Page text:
Mozilla published today the final build of the Firefox 121 web browser, slated for release on December 19th, 2023, so it’s time to take a closer look at the new features and improvements.
The big news for Linux users in Firefox 121 is the enablement of the Wayland compositor by default instead of XWayland. Apart from improving the graphics performance, this also brings support for touchpad and touchscreen gestures, swipe-to-nav, per-monitor DPI settings, and other goodies.
However, Mozilla notes the fact that due to some Wayland protocol limitations, Picture-in-Picture windows will require an extra user interaction, such as a right-click on the window. This can be workaround on GNOME by using the PiP on top extension, and on KDE Plasma by using this tweak.
Also new in Firefox 121 is support for force-underlining links in websites, which may be useful for people with achromatopsia, as well as a new floating button to simplify the deleting of drawings, text, and images added in PDF documents.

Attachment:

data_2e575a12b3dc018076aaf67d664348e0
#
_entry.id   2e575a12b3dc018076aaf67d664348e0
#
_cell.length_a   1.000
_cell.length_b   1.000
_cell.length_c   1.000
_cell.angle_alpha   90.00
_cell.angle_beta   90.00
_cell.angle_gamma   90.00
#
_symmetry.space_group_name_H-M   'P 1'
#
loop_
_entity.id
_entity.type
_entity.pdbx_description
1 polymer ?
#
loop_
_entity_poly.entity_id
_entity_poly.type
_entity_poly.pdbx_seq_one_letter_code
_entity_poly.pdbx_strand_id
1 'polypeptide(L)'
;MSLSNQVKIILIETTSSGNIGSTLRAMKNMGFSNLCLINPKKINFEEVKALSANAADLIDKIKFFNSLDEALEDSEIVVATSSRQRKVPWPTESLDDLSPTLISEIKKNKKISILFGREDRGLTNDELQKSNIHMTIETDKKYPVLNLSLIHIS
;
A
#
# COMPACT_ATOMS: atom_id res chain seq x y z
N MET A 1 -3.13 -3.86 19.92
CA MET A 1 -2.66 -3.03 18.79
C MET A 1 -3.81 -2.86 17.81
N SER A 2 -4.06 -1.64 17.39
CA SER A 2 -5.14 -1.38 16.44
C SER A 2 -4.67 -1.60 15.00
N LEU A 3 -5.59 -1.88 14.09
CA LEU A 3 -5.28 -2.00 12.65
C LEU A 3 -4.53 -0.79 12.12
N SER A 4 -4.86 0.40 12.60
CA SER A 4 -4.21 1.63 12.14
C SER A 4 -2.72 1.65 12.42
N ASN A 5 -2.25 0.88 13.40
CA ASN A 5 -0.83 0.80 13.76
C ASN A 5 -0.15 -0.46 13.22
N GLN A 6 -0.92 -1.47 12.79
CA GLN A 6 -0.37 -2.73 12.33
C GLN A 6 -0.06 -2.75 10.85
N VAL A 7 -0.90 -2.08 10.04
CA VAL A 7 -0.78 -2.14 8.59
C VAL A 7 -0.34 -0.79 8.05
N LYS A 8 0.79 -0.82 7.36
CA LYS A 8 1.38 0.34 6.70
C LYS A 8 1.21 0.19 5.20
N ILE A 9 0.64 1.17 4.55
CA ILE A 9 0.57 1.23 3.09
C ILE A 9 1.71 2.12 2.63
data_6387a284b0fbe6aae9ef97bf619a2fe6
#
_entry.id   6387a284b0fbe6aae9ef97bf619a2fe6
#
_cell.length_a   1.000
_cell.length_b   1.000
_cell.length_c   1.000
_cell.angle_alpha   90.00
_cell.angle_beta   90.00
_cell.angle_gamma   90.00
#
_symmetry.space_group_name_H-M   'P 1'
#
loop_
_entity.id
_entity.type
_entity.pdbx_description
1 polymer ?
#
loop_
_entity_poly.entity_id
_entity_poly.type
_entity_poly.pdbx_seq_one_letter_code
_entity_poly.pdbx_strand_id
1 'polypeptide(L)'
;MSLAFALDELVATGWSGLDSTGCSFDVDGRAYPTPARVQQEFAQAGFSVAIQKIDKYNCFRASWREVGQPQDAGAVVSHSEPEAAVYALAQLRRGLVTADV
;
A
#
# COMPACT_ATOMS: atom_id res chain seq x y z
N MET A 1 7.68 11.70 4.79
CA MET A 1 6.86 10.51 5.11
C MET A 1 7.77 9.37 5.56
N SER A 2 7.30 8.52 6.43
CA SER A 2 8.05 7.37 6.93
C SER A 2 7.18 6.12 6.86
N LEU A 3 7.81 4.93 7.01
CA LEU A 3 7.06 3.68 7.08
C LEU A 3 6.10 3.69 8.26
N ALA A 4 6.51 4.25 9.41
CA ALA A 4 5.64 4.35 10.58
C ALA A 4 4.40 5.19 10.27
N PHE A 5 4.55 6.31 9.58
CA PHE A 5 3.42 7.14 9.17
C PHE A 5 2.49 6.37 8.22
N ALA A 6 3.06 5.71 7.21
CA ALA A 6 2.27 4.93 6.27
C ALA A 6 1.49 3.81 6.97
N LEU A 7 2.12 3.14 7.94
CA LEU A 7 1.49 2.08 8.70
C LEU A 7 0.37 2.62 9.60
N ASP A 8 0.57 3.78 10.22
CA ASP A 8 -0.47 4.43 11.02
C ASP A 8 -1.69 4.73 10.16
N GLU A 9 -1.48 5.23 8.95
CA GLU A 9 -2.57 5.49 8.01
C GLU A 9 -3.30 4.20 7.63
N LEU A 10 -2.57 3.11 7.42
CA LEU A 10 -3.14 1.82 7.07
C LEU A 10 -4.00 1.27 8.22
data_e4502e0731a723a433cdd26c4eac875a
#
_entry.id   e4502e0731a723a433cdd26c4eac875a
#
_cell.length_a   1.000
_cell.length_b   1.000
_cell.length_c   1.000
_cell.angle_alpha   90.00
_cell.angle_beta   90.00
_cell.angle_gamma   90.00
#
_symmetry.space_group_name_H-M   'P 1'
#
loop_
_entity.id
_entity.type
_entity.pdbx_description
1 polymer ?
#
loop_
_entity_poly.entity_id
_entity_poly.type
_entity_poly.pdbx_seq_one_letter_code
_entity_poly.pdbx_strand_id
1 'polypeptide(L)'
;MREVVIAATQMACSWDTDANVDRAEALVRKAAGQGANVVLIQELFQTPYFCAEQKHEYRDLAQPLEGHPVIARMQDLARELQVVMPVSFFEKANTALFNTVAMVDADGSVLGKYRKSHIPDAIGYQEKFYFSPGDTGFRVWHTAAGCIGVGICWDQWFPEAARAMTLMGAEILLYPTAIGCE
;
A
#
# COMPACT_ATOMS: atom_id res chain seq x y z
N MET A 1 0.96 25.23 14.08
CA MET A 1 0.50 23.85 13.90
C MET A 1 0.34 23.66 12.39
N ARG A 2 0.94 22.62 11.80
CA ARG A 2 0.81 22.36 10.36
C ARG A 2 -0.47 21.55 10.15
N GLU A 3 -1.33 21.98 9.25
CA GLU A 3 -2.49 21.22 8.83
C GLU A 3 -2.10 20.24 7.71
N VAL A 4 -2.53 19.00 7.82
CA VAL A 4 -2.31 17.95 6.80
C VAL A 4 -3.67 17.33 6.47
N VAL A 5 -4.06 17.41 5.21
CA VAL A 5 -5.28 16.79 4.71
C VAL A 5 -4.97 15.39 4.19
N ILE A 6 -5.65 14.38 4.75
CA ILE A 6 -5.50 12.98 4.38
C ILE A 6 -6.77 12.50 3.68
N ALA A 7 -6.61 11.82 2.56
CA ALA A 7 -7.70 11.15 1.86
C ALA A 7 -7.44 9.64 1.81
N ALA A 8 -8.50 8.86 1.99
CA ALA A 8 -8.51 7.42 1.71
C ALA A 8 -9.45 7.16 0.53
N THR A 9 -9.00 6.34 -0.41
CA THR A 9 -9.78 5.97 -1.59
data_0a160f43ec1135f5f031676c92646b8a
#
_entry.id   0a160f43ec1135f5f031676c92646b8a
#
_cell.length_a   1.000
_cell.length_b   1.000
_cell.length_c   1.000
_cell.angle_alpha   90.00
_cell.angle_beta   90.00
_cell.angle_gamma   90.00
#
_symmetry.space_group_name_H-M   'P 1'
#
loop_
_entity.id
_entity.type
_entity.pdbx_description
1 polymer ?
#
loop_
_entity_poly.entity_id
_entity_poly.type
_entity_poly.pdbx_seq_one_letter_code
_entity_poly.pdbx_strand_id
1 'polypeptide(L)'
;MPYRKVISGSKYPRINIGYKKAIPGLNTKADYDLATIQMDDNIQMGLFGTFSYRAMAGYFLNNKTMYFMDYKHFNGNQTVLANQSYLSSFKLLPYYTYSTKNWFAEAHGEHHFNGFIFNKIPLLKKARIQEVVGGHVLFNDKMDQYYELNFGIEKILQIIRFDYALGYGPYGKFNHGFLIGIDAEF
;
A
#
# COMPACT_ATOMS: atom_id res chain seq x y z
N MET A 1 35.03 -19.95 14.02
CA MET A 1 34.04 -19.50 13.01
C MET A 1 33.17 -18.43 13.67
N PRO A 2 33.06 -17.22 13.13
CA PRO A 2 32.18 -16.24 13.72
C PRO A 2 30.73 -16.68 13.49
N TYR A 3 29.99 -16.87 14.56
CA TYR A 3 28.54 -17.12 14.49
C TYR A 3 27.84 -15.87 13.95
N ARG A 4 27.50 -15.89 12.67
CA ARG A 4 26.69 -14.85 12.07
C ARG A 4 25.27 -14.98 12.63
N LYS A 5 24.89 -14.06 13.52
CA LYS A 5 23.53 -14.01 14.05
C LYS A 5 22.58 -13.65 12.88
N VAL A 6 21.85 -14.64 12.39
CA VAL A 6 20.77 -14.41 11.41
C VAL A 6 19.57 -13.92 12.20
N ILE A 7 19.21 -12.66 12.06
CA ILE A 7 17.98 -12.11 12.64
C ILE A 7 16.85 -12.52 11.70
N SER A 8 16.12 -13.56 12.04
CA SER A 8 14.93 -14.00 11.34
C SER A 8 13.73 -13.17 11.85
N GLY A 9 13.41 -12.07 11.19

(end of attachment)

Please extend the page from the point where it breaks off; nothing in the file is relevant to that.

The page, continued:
For web developers, Mozilla Firefox 121 brings support for the
:has() selector by default to allow you to match elements that have at least one element matching its relative selector, adds support for lazy loading iframes, and adds support for
text-wrap: balance to improve the appearance of short multi-line text blocks.
In addition, it adds support for
each-line keywords to the CSS text-indent property, as well as support for “tail call elimination” in the WebAssembly language to improve support for functional languages. Also, the Firefox Debugger received a new option to disable the
debugger; keyword on the current page.
I also noticed the fact that Firefox 121 also shows the Mozilla VPN under Settings > More from Mozilla, so you can more easily access Mozilla’s VPN (Virtual Private Network) service. Previous versions, such as Firefox 120, showed only Firefox Mobile and Firefox Relay options there.
As mentioned before, Mozilla plans to officially announce the Firefox 121 release tomorrow, December 19th, 2023, when it will be available as an OTA (Over-the-Air) update for macOS and Windows users. Since that’s not the case for Linux users, you can download the binaries right now from Mozilla’s download server.
Last updated 2 months ago